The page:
less than 1 minute read

Sedition and Domestic Terrorism

The Early English Experience, The American Colonial Experience, Adoption Of The First Amendment, The Sedition Act

The crime of sedition consists in any attempt short of treason to excite hostility against the sovereign. Most commonly, the crime takes the form of expression, and in such form it is known as seditious libel. Because the substantive contours of seditious libel have shifted over time, there is no simple definition of the doctrine. In its most expansive form, however, seditious libel may be said to embrace any criticism—true or false—of the form, constitution, policies, laws, officers, symbols, or conduct of government. Prosecutions for seditious libel have routinely been used on both sides of the Atlantic to suppress opposition to the dominant political order.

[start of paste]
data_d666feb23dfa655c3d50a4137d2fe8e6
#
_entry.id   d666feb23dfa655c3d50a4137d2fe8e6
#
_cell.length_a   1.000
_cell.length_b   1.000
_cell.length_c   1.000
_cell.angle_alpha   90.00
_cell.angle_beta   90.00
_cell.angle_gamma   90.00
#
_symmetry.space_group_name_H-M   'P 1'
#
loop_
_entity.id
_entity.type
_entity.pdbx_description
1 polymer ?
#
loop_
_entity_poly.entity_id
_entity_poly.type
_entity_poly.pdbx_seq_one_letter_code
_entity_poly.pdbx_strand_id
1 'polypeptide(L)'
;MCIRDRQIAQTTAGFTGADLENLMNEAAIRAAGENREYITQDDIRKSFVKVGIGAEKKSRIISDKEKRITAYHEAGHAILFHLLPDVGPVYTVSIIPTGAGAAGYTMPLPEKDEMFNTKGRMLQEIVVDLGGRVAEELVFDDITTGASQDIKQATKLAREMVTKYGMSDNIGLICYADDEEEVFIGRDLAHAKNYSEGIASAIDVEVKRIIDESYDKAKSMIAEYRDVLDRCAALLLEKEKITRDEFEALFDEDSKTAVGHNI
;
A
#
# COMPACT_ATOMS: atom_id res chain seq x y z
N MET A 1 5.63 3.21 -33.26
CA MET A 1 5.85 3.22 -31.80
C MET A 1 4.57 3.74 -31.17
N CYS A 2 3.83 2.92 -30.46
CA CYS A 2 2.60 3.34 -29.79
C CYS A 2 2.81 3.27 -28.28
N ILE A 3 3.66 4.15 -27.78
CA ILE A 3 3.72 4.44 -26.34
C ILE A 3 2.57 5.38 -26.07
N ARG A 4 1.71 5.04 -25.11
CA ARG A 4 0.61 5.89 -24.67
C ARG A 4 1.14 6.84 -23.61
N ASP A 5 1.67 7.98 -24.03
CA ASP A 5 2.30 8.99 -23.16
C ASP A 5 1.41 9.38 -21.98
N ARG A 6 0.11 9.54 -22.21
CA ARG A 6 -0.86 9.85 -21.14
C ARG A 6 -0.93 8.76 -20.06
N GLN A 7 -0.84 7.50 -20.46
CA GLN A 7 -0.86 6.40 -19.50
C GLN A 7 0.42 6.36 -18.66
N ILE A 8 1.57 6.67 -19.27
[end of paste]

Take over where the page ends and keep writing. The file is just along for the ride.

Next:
GEOFFREY R. STONE

DAN M. KAHAN

Additional topics

Law Library - American Law and Legal InformationCrime and Criminal Law